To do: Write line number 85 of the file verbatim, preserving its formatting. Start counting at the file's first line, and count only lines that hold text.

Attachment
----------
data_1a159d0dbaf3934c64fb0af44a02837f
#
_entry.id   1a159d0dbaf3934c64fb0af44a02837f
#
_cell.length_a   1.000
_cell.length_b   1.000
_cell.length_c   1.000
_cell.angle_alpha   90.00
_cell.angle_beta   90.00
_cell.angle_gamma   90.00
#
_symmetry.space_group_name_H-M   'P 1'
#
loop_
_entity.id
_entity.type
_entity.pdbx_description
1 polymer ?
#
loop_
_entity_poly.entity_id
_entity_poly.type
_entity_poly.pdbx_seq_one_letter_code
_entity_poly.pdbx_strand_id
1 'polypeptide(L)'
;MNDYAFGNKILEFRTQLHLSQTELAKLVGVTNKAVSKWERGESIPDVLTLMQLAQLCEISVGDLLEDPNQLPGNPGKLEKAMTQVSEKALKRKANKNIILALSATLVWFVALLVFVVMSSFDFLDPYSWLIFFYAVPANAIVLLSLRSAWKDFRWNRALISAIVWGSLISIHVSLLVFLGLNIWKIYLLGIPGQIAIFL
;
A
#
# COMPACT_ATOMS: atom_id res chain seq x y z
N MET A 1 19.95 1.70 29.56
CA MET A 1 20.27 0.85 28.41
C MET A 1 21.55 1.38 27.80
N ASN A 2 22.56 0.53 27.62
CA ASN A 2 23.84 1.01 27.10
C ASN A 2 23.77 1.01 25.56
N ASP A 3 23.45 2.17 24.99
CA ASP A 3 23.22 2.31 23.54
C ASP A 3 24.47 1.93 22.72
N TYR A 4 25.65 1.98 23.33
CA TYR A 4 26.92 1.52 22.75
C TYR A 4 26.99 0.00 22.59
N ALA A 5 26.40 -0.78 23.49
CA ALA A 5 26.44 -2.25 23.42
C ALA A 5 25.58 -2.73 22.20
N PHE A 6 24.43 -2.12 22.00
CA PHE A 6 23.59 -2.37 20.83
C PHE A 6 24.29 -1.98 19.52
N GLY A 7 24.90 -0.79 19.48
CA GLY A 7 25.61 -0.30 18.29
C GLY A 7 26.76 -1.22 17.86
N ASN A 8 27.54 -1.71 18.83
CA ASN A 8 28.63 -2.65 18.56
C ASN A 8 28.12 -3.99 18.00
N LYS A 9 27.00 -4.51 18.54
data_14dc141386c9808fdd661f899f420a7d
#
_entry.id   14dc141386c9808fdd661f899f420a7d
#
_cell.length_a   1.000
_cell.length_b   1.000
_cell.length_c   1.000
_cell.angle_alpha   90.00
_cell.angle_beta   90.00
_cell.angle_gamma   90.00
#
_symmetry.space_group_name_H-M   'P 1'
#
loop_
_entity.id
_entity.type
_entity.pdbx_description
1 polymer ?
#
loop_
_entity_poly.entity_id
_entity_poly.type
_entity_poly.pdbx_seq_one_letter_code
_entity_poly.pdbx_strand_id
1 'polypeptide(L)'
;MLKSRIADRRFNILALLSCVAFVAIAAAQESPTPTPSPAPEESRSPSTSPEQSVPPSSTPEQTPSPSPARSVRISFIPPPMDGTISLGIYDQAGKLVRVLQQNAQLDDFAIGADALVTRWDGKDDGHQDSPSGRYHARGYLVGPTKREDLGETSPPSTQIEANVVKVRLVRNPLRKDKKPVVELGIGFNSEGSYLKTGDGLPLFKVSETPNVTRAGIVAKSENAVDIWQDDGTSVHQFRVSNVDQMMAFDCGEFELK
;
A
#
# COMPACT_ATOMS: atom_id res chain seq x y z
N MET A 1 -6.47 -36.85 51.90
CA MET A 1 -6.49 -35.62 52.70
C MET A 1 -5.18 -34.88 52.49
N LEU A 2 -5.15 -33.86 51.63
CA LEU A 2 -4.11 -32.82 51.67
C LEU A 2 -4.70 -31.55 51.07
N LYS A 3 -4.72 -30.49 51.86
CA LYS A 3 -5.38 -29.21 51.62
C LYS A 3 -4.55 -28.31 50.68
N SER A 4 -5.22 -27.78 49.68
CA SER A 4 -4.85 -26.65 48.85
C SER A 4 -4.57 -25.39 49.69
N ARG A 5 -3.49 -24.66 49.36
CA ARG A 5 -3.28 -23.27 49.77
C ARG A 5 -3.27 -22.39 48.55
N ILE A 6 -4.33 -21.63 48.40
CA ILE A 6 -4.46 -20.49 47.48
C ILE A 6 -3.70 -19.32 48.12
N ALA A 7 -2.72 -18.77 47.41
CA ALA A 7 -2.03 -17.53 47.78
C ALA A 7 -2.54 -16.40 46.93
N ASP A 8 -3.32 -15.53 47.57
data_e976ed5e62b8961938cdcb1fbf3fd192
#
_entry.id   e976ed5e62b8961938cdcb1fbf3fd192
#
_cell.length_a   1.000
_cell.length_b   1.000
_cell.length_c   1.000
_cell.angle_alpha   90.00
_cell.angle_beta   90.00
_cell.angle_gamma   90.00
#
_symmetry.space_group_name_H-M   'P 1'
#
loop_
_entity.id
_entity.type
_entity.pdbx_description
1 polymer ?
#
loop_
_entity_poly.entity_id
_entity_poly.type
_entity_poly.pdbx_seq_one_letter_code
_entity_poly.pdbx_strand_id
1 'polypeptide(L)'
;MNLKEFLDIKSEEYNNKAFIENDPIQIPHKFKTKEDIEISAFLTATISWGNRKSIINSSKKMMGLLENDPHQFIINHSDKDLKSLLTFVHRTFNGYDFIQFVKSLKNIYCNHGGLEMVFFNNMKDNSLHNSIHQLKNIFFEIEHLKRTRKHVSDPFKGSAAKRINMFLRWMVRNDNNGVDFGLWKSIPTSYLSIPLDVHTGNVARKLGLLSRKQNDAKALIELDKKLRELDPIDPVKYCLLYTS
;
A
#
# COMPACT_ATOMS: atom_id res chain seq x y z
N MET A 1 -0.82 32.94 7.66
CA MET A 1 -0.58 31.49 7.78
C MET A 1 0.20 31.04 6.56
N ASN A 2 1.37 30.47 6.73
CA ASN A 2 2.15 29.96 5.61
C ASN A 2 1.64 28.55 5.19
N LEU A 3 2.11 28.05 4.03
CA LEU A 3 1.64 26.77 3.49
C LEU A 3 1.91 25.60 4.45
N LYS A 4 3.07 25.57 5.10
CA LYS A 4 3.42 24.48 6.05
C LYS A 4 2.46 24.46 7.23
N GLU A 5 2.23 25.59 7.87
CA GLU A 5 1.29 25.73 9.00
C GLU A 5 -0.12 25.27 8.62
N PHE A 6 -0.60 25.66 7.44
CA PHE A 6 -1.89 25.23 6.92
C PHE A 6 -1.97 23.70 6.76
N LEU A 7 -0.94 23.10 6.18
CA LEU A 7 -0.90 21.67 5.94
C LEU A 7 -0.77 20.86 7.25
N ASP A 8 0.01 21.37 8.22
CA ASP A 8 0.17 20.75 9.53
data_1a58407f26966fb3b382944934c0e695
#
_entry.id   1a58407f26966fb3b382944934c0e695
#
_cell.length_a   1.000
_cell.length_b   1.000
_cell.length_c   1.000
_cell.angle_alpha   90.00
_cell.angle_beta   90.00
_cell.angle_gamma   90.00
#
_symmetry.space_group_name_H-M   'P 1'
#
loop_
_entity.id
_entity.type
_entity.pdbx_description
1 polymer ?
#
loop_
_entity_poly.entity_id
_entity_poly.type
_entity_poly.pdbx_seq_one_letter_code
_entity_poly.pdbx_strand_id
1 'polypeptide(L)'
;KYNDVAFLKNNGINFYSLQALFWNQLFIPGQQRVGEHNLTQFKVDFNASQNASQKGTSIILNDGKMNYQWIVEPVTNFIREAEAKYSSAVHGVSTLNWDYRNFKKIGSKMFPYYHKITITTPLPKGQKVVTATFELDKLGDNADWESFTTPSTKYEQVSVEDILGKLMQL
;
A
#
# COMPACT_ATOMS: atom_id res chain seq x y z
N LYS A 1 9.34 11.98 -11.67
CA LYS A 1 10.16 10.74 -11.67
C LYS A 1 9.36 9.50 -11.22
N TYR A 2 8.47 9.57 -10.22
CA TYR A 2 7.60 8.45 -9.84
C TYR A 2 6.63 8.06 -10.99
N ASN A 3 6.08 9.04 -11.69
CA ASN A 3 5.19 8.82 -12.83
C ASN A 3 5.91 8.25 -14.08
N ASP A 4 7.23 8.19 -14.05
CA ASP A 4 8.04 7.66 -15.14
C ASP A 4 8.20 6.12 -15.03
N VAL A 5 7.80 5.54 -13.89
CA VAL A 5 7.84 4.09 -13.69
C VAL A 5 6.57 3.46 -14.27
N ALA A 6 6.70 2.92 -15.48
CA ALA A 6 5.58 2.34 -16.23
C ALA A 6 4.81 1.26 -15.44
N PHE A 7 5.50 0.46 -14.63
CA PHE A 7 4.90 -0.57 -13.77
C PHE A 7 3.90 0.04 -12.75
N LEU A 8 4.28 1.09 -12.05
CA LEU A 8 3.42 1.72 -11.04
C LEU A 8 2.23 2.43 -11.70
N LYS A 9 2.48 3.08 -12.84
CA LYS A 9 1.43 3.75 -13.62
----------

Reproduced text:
# COMPACT_ATOMS: atom_id res chain seq x y z